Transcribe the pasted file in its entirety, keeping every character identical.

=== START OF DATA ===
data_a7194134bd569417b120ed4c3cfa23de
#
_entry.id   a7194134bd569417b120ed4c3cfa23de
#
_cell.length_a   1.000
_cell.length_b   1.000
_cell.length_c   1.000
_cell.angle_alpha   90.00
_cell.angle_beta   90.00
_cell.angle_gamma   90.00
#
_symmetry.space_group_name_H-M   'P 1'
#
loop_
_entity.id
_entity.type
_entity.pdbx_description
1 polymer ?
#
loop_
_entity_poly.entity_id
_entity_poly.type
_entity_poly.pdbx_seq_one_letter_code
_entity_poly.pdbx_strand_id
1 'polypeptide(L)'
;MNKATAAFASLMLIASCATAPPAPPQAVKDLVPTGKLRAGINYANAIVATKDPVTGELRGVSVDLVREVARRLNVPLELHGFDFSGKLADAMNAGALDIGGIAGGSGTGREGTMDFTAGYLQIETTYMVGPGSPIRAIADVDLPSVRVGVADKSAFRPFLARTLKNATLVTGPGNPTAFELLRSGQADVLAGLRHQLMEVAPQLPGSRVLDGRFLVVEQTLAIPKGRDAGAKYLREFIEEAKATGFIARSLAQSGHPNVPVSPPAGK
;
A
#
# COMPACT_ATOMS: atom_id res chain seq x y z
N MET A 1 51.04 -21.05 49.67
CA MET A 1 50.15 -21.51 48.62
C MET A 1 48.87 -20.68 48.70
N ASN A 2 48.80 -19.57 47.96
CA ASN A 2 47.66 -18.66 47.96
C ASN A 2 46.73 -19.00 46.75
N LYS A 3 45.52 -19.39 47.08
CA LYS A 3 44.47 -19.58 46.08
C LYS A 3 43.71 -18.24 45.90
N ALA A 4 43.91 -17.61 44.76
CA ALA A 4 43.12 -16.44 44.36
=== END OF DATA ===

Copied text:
data_a7194134bd569417b120ed4c3cfa23de
#
_entry.id   a7194134bd569417b120ed4c3cfa23de
#
_cell.length_a   1.000
_cell.length_b   1.000
_cell.length_c   1.000
_cell.angle_alpha   90.00
_cell.angle_beta   90.00
_cell.angle_gamma   90.00
#
_symmetry.space_group_name_H-M   'P 1'
#
loop_
_entity.id
_entity.type
_entity.pdbx_description
1 polymer ?
#
loop_
_entity_poly.entity_id
_entity_poly.type
_entity_poly.pdbx_seq_one_letter_code
_entity_poly.pdbx_strand_id
1 'polypeptide(L)'
;MNKATAAFASLMLIASCATAPPAPPQAVKDLVPTGKLRAGINYANAIVATKDPVTGELRGVSVDLVREVARRLNVPLELHGFDFSGKLADAMNAGALDIGGIAGGSGTGREGTMDFTAGYLQIETTYMVGPGSPIRAIADVDLPSVRVGVADKSAFRPFLARTLKNATLVTGPGNPTAFELLRSGQADVLAGLRHQLMEVAPQLPGSRVLDGRFLVVEQTLAIPKGRDAGAKYLREFIEEAKATGFIARSLAQSGHPNVPVSPPAGK
;
A
#
# COMPACT_ATOMS: atom_id res chain seq x y z
N MET A 1 51.04 -21.05 49.67
CA MET A 1 50.15 -21.51 48.62
C MET A 1 48.87 -20.68 48.70
N ASN A 2 48.80 -19.57 47.96
CA ASN A 2 47.66 -18.66 47.96
C ASN A 2 46.73 -19.00 46.75
N LYS A 3 45.52 -19.39 47.08
CA LYS A 3 44.47 -19.58 46.08
C LYS A 3 43.71 -18.24 45.90
N ALA A 4 43.91 -17.61 44.76
CA ALA A 4 43.12 -16.44 44.36